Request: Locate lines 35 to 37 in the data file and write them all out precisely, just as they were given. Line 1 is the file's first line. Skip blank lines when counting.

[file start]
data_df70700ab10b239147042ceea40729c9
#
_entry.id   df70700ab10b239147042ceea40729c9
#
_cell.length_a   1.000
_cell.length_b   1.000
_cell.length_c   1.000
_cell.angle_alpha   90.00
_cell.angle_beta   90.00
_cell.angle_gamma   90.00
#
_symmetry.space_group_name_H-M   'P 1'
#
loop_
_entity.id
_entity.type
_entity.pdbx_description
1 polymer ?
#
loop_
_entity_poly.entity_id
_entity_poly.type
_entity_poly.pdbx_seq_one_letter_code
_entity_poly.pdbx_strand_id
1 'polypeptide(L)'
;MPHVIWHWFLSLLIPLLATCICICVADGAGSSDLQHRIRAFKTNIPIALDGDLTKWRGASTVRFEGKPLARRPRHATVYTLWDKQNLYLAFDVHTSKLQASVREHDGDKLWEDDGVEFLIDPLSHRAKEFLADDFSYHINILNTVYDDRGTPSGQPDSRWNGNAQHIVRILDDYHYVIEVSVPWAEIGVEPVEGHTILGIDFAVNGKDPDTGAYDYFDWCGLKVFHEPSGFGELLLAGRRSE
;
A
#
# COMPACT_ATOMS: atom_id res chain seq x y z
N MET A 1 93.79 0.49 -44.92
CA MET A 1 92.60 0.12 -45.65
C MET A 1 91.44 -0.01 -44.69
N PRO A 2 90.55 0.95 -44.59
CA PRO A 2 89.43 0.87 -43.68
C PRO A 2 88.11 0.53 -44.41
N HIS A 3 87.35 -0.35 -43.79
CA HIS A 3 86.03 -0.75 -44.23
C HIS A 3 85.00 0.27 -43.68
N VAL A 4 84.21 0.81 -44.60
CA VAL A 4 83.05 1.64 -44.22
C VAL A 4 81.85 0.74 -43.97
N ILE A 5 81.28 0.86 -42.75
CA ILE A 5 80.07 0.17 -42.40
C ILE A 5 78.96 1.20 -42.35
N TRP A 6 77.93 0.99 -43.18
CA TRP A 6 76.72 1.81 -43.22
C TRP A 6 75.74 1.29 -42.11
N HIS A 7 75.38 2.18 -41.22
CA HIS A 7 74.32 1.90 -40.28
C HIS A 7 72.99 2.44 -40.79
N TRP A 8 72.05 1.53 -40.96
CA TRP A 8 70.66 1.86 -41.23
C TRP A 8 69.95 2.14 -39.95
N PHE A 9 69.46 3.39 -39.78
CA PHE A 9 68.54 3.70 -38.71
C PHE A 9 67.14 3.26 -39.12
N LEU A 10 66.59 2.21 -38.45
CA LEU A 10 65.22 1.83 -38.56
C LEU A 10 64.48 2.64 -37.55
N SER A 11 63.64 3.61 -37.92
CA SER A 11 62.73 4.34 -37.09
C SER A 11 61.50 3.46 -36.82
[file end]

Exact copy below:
CA PRO A 2 89.43 0.87 -43.68
C PRO A 2 88.11 0.53 -44.41
N HIS A 3 87.35 -0.35 -43.79